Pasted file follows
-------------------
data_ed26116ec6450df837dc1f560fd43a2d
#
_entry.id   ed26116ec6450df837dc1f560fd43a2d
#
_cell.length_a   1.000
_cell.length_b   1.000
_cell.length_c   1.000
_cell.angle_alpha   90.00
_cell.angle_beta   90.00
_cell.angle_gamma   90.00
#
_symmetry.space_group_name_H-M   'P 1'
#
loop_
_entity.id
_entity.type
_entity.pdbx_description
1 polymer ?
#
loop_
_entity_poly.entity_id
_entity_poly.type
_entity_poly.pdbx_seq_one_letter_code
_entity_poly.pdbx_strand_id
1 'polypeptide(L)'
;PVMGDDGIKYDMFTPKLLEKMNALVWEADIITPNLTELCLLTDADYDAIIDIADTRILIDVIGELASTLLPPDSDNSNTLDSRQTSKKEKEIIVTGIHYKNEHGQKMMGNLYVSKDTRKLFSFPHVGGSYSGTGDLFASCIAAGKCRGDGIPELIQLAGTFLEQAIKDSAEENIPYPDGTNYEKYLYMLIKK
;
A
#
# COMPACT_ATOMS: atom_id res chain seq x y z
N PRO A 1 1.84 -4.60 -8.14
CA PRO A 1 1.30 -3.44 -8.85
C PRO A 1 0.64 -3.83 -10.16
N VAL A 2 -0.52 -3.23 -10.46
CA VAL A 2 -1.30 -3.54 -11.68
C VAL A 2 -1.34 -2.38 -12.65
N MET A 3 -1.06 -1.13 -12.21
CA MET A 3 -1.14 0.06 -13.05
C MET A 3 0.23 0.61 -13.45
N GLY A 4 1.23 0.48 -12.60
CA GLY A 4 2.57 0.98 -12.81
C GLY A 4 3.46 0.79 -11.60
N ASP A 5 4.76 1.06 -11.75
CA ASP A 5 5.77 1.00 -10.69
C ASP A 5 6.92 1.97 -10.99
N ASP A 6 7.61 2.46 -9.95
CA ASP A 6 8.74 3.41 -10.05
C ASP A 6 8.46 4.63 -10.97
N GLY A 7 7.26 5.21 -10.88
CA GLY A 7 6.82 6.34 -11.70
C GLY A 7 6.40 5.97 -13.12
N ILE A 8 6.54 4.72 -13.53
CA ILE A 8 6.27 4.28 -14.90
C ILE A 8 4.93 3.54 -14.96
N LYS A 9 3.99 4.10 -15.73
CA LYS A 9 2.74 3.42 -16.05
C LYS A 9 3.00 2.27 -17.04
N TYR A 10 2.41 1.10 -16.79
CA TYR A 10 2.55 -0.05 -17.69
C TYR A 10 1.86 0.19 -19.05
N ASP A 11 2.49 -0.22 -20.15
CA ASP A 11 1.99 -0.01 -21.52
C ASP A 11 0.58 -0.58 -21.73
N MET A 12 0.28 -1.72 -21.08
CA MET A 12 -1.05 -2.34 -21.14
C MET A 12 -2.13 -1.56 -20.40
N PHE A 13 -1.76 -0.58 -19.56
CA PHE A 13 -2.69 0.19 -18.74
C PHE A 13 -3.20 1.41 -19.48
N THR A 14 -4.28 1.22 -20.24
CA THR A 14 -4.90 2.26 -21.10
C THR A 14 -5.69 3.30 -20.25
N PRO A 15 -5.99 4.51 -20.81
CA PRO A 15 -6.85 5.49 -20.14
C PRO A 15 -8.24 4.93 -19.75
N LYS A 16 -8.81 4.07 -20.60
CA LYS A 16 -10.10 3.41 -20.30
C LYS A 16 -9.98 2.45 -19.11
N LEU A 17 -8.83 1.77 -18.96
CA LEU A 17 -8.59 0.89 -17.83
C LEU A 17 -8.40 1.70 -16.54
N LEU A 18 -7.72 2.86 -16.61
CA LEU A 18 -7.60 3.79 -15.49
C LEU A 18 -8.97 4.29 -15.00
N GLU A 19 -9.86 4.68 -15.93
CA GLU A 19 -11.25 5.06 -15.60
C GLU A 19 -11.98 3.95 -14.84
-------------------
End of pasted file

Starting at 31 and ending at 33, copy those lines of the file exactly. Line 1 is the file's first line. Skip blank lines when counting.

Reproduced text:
N PRO A 1 1.84 -4.60 -8.14
CA PRO A 1 1.30 -3.44 -8.85
C PRO A 1 0.64 -3.83 -10.16